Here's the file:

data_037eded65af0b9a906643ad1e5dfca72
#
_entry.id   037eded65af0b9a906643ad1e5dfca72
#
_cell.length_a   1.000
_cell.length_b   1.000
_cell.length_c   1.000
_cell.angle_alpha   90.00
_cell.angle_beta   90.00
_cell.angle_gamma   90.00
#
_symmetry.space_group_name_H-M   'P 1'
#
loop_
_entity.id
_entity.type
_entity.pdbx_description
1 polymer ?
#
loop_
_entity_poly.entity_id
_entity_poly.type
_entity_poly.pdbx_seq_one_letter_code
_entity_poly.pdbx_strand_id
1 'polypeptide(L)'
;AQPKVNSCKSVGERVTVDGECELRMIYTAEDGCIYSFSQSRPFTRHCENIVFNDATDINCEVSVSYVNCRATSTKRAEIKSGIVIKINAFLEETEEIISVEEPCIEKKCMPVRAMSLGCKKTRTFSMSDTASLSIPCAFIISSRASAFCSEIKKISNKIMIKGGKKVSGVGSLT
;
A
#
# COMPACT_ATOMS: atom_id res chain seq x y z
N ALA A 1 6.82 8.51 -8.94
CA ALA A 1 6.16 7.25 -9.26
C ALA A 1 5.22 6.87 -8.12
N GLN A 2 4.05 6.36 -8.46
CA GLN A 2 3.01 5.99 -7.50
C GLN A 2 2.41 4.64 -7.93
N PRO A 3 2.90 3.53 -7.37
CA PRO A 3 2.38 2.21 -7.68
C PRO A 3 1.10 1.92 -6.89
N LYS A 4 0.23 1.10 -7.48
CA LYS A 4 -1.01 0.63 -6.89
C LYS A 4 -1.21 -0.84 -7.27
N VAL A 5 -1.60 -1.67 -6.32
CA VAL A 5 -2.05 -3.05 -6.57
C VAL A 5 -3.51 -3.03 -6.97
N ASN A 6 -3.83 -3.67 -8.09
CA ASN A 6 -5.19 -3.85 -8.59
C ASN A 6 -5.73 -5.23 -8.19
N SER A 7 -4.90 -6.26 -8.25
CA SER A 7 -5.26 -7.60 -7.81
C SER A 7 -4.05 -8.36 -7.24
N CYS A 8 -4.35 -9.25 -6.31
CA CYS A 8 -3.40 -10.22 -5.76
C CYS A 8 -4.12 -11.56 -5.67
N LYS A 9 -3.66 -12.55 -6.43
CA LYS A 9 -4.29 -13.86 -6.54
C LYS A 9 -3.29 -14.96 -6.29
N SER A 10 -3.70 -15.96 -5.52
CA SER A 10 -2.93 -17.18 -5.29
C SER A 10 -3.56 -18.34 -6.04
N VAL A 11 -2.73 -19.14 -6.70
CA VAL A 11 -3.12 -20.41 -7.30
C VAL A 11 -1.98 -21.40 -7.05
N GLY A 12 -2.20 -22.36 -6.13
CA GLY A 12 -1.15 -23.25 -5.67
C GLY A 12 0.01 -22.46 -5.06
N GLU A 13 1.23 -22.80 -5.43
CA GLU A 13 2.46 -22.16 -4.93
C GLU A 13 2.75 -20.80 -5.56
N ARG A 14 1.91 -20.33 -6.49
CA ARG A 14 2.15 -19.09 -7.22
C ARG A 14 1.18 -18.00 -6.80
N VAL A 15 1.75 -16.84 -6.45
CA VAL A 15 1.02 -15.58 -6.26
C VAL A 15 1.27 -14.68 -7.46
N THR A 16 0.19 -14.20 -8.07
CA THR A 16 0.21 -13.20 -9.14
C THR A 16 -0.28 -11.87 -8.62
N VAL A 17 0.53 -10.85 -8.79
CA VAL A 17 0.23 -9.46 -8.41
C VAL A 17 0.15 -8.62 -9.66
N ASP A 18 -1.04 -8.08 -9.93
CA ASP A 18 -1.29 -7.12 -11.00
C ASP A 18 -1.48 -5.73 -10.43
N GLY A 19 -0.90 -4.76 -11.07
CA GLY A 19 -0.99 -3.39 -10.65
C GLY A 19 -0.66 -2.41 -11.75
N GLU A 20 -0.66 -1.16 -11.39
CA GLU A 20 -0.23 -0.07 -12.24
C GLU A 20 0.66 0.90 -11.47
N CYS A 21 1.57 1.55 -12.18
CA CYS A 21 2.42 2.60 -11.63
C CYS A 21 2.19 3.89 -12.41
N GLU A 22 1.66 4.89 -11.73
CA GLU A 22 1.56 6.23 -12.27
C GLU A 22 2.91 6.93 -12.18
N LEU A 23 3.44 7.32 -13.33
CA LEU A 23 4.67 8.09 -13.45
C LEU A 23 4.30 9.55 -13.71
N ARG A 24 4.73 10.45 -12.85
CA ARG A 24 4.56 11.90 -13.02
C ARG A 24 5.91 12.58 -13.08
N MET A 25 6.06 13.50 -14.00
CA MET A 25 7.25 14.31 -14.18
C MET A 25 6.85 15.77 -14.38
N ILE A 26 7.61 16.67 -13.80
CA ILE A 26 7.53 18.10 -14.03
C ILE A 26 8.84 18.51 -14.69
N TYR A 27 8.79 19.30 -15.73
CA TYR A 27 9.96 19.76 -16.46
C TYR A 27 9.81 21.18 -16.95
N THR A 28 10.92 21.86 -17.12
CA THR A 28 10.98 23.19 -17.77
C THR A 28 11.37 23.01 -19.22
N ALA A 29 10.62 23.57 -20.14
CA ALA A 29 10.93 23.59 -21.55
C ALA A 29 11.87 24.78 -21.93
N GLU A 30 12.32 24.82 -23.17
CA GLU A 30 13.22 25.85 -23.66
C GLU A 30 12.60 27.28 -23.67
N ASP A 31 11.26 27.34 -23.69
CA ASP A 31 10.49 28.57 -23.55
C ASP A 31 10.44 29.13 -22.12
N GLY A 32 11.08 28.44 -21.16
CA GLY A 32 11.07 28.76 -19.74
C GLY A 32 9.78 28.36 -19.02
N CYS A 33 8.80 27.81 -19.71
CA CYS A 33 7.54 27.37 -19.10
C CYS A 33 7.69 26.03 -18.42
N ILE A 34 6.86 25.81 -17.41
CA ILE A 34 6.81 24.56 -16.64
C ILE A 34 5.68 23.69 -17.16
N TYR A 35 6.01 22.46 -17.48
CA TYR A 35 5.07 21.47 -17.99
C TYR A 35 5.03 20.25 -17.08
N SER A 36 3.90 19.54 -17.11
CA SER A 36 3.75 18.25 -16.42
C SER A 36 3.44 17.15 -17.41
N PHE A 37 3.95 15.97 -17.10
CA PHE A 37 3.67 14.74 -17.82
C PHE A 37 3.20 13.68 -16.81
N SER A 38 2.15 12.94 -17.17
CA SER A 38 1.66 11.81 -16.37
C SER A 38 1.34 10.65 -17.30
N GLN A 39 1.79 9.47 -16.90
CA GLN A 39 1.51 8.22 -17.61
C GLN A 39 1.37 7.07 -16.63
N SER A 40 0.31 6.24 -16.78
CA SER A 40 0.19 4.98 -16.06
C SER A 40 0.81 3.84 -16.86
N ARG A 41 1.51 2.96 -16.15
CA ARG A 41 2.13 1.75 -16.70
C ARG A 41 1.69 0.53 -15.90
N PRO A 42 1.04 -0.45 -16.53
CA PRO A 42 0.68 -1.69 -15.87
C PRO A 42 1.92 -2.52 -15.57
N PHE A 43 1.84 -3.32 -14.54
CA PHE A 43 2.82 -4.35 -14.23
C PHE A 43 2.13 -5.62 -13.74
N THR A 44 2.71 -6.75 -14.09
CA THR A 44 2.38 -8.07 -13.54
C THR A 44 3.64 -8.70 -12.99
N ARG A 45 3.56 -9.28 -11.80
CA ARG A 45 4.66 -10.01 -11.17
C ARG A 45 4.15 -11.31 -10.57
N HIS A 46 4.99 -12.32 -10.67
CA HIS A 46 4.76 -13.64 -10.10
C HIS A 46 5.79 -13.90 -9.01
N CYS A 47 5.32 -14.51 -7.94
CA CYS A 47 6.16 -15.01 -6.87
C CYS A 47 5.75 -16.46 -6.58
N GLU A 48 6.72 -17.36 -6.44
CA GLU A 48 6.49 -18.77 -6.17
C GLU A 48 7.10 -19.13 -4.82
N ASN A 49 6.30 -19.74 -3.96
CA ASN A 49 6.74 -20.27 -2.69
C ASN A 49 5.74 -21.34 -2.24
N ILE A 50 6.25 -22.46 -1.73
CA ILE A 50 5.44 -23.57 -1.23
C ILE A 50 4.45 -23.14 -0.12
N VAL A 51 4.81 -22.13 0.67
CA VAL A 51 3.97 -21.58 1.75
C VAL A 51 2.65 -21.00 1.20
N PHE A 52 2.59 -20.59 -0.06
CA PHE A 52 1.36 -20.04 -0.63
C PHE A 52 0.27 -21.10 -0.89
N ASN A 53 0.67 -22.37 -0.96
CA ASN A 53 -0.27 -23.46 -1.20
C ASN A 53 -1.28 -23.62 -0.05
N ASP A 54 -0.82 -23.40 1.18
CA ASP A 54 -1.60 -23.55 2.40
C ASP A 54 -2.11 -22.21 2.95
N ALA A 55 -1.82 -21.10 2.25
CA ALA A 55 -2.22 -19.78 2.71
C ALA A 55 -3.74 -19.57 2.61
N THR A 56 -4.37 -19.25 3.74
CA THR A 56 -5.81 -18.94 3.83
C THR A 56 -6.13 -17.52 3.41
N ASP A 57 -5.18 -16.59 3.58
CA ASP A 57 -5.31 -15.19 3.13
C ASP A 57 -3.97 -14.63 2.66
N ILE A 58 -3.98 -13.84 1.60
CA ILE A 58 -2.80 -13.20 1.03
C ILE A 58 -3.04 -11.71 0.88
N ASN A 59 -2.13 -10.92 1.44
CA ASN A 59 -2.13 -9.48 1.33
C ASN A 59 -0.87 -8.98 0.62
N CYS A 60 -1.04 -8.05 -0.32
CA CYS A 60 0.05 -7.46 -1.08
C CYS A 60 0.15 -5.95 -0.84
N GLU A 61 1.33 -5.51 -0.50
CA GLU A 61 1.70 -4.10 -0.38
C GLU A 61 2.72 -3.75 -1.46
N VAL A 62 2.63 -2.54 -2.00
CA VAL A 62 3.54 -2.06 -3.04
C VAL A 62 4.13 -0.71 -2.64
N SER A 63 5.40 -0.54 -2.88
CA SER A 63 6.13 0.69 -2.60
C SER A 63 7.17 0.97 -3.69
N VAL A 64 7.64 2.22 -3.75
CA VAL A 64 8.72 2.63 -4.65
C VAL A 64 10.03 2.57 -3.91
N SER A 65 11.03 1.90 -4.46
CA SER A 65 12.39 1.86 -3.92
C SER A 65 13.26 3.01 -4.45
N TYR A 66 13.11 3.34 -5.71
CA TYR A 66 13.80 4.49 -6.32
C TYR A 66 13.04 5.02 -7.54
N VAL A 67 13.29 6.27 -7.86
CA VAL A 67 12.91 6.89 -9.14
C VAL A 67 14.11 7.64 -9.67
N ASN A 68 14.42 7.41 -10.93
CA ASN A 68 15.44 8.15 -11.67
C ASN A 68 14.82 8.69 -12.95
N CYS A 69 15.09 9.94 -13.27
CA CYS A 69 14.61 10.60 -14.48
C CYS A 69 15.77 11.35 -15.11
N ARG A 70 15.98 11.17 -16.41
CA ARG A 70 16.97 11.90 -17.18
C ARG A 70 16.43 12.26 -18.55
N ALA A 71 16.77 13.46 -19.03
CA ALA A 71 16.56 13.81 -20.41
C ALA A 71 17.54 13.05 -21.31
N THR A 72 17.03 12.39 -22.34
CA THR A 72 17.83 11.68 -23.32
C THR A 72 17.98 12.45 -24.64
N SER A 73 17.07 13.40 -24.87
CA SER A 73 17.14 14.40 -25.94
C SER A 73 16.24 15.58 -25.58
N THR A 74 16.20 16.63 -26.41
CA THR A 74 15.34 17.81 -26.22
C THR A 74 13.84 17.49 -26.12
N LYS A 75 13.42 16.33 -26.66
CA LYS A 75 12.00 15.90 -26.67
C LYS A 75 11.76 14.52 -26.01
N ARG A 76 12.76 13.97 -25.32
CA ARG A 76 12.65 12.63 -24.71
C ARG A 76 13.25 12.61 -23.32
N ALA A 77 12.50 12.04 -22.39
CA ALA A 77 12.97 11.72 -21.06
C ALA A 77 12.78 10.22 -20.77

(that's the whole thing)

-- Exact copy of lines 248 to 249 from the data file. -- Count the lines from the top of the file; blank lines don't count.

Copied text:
CA SER A 73 17.14 14.40 -25.94
C SER A 73 16.24 15.58 -25.58